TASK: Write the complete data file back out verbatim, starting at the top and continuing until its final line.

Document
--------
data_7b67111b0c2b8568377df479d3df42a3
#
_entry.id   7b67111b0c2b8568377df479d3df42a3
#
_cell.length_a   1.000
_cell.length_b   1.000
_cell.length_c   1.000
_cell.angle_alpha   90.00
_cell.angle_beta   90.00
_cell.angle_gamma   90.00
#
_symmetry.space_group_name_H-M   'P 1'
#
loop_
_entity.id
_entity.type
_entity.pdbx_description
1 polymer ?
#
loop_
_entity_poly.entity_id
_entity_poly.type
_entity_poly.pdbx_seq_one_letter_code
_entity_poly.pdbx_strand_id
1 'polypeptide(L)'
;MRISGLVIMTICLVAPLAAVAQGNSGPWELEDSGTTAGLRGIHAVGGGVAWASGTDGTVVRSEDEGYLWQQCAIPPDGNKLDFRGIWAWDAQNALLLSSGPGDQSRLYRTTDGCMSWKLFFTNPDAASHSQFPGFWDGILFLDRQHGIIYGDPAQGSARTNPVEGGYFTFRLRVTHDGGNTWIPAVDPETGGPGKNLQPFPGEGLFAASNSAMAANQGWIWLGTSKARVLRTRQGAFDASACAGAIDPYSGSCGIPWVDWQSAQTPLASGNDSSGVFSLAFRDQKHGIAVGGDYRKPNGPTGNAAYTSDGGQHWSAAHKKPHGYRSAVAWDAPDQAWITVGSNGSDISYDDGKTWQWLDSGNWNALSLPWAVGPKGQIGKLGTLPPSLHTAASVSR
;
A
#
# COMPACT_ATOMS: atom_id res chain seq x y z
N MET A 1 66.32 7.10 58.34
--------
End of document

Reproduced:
data_7b67111b0c2b8568377df479d3df42a3
#
_entry.id   7b67111b0c2b8568377df479d3df42a3
#
_cell.length_a   1.000
_cell.length_b   1.000
_cell.length_c   1.000
_cell.angle_alpha   90.00
_cell.angle_beta   90.00
_cell.angle_gamma   90.00
#
_symmetry.space_group_name_H-M   'P 1'
#
loop_
_entity.id
_entity.type
_entity.pdbx_description
1 polymer ?
#
loop_
_entity_poly.entity_id
_entity_poly.type
_entity_poly.pdbx_seq_one_letter_code
_entity_poly.pdbx_strand_id
1 'polypeptide(L)'
;MRISGLVIMTICLVAPLAAVAQGNSGPWELEDSGTTAGLRGIHAVGGGVAWASGTDGTVVRSEDEGYLWQQCAIPPDGNKLDFRGIWAWDAQNALLLSSGPGDQSRLYRTTDGCMSWKLFFTNPDAASHSQFPGFWDGILFLDRQHGIIYGDPAQGSARTNPVEGGYFTFRLRVTHDGGNTWIPAVDPETGGPGKNLQPFPGEGLFAASNSAMAANQGWIWLGTSKARVLRTRQGAFDASACAGAIDPYSGSCGIPWVDWQSAQTPLASGNDSSGVFSLAFRDQKHGIAVGGDYRKPNGPTGNAAYTSDGGQHWSAAHKKPHGYRSAVAWDAPDQAWITVGSNGSDISYDDGKTWQWLDSGNWNALSLPWAVGPKGQIGKLGTLPPSLHTAASVSR
;
A
#
# COMPACT_ATOMS: atom_id res chain seq x y z
N MET A 1 66.32 7.10 58.34